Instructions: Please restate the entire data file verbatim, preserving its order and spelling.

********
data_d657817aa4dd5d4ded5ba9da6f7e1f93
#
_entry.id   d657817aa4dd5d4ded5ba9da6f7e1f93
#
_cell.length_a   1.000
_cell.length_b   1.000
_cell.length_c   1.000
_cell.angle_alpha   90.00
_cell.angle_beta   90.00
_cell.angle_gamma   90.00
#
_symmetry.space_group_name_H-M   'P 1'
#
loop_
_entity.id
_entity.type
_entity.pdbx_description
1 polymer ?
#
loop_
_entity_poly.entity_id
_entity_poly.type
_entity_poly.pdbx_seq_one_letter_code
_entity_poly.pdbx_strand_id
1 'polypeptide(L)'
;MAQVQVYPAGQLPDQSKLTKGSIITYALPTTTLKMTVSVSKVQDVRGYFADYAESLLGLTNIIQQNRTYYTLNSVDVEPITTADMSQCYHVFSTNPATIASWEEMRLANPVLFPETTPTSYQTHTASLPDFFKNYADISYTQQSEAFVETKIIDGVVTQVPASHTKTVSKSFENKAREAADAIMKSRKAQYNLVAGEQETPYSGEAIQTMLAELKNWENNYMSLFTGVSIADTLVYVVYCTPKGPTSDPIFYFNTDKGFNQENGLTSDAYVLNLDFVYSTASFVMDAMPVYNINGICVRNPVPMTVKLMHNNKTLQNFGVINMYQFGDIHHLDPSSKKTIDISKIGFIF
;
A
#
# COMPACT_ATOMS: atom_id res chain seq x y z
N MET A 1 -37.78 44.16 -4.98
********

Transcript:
data_d657817aa4dd5d4ded5ba9da6f7e1f93
#
_entry.id   d657817aa4dd5d4ded5ba9da6f7e1f93
#
_cell.length_a   1.000
_cell.length_b   1.000
_cell.length_c   1.000
_cell.angle_alpha   90.00
_cell.angle_beta   90.00
_cell.angle_gamma   90.00
#
_symmetry.space_group_name_H-M   'P 1'
#
loop_
_entity.id
_entity.type
_entity.pdbx_description
1 polymer ?
#
loop_
_entity_poly.entity_id
_entity_poly.type
_entity_poly.pdbx_seq_one_letter_code
_entity_poly.pdbx_strand_id
1 'polypeptide(L)'
;MAQVQVYPAGQLPDQSKLTKGSIITYALPTTTLKMTVSVSKVQDVRGYFADYAESLLGLTNIIQQNRTYYTLNSVDVEPITTADMSQCYHVFSTNPATIASWEEMRLANPVLFPETTPTSYQTHTASLPDFFKNYADISYTQQSEAFVETKIIDGVVTQVPASHTKTVSKSFENKAREAADAIMKSRKAQYNLVAGEQETPYSGEAIQTMLAELKNWENNYMSLFTGVSIADTLVYVVYCTPKGPTSDPIFYFNTDKGFNQENGLTSDAYVLNLDFVYSTASFVMDAMPVYNINGICVRNPVPMTVKLMHNNKTLQNFGVINMYQFGDIHHLDPSSKKTIDISKIGFIF
;
A
#
# COMPACT_ATOMS: atom_id res chain seq x y z
N MET A 1 -37.78 44.16 -4.98